In 2009, the RYW summer camp was born. Haggard invited author friends to do guest workshops and established a web presence for the organization. “It was basically email, Facebook and word-of-mouth,” she says. “I had a wonderful first summer.”
Cox, who occasionally contributes to Richmond magazine, came on board two years later. She, too, had been running a creative writing organization called Giant Squid Ink, and held after-school writing classes at Studio Two Three, a print shop in the Fan.
Unwittingly, the pair was essentially doing the same thing at the same time. When a mutual friend suggested they meet, it was love at first sight over coffee at Ellwood Thompson’s. “We cried,” Cox says. “It made perfect sense to do a summer camp and add the after-school piece in the school year. It was like we were already running one organization.”
Cox and Haggard speak of their partnership as a union steeped in similar values and a vision harking back to the University of Virginia Young Writers Workshop, which they attended separately years before — Haggard as a counselor and Cox as a camper. Their experience in Charlottesville became the template for how they teach their classes now.
The goal is to treat kids like real writers with serious ideas, not like kids with a hobby. “There’s tremendous talent in Richmond in the young writer world; we have kids writing books and screenplays,” Haggard says. “We have kids who write better than we do,” Cox adds.
A Look Ahead
The new RYW headquarters is cozy and sunny. Cox and Haggard rent the back half of the shared Chop Suey Books space. They have their own separate entrance, a classroom, a bathroom and a kitchen. Haggard’s husband, Stan, led the build-out, and Cox had the vision for the décor theme—pseudoscience. “I’m interested in the idea of science for people who don’t know anything about science or care about the factual backing,” she says of the 500-square-foot space.
Summer camp is now in full swing, with Haggard and Cox teaching their usual weeklong, half-day sessions in addition to a new two-week workshop for high school students. There will be more classes in the fall. “I think our fall round will be the biggest one ever,” Cox says. “We do fall and spring after-school classes, and Valley teaches adults. We are also adding on a little more tutoring as a leg of RYW.”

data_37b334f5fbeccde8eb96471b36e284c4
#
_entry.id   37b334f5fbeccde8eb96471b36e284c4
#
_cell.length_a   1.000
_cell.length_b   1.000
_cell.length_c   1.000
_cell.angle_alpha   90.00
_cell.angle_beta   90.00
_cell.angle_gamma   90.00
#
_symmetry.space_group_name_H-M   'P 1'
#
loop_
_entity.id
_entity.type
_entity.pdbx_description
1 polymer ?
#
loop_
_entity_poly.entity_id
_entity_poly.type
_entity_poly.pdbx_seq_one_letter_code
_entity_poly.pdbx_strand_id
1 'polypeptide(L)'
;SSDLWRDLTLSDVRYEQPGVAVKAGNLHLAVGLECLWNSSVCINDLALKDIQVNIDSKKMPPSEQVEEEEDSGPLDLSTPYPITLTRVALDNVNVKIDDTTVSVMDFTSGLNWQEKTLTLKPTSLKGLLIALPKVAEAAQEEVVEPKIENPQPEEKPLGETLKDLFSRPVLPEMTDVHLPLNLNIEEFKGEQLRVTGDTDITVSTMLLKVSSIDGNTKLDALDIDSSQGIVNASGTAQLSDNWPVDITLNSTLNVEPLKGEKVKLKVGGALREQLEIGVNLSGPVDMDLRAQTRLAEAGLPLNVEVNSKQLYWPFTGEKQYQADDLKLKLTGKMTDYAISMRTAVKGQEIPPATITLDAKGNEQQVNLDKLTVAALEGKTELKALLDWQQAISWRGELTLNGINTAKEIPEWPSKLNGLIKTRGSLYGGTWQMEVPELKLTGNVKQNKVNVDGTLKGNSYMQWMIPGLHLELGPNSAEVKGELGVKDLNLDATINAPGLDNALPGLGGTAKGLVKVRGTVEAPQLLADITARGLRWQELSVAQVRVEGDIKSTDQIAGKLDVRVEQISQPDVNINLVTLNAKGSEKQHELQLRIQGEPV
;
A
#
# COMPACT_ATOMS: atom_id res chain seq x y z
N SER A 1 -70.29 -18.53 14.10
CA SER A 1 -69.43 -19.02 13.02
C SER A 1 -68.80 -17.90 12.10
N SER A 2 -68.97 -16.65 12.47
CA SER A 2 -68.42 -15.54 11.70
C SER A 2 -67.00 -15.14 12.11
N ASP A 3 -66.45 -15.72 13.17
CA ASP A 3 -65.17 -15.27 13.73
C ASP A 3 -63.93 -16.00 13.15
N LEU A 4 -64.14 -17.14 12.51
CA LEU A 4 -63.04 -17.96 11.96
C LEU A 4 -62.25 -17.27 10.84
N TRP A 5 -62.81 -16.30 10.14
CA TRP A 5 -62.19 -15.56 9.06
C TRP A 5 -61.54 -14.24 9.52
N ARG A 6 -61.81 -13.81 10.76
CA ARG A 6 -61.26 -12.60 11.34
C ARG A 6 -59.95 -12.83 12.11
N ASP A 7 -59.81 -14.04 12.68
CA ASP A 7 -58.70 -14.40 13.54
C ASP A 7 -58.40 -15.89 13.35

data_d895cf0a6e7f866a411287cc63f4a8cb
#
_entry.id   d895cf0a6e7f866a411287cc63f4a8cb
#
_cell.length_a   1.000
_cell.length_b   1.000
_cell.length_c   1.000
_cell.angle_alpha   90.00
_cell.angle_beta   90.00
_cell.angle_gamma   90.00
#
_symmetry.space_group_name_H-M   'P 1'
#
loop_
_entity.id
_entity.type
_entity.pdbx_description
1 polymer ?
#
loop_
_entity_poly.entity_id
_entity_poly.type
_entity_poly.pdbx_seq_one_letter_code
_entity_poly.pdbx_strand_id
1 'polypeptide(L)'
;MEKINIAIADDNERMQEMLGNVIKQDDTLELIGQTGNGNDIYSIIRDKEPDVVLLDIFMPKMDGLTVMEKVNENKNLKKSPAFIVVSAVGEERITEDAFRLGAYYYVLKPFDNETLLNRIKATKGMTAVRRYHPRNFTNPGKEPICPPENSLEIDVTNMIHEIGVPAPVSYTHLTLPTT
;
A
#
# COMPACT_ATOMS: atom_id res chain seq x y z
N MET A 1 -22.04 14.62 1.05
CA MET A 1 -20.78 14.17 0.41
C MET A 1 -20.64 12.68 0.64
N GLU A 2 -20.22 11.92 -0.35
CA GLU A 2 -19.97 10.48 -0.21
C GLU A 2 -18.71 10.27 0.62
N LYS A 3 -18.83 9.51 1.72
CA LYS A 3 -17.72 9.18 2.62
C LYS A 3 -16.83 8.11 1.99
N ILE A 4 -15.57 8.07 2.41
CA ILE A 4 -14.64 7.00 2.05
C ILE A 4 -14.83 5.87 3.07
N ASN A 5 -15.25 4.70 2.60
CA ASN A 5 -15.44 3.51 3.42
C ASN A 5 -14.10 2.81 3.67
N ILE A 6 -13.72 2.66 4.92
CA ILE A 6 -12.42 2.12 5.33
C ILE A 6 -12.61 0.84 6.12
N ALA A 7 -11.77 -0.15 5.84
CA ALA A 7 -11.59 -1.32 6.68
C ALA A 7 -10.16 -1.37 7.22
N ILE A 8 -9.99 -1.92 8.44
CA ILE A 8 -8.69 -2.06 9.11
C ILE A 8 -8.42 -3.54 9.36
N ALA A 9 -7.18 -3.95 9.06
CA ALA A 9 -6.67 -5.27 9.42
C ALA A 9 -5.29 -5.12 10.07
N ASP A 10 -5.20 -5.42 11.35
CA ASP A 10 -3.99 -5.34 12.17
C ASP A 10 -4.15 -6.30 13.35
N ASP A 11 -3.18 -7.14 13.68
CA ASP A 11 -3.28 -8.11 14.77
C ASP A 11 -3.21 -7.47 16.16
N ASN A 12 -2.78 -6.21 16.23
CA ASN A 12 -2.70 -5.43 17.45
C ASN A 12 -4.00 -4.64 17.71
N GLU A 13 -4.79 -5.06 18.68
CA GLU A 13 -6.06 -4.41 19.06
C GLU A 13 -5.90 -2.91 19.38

The campaign funds will also help them build their staff. There are currently two other instructors, Julie Geen and Suzanne Reamy. Cox and Haggard are considering hiring a social media strategist and subleasing to writing teachers.
As much as this new space seems to be a dream fulfilled both professionally and personally for Cox and Haggard, it never stops being about the kids. “It’s so important because something sad that’s happening in the schools is that a lot of the fun is beaten out of writing through the SOLs,” Haggard says. “I’ve worked in some schools [where] it’s just been heartbreaking seeing how some of the teachers respond to the kids’ writing.”
Cox and Haggard have built a compassionate and exciting environment to revitalize writing, and they see the value in engaging kids when they’re young and showing them that writing can be fun. “I realize a large part of what we’re doing is simply allowing the kids to reflect [on] their lives and the experiences they are growing from,” Cox says. “For me as a writer when I was young, it was about knowing the world better [and] understanding my perspective on it. That is one of the things we are able to facilitate.”
And now they have more room for it.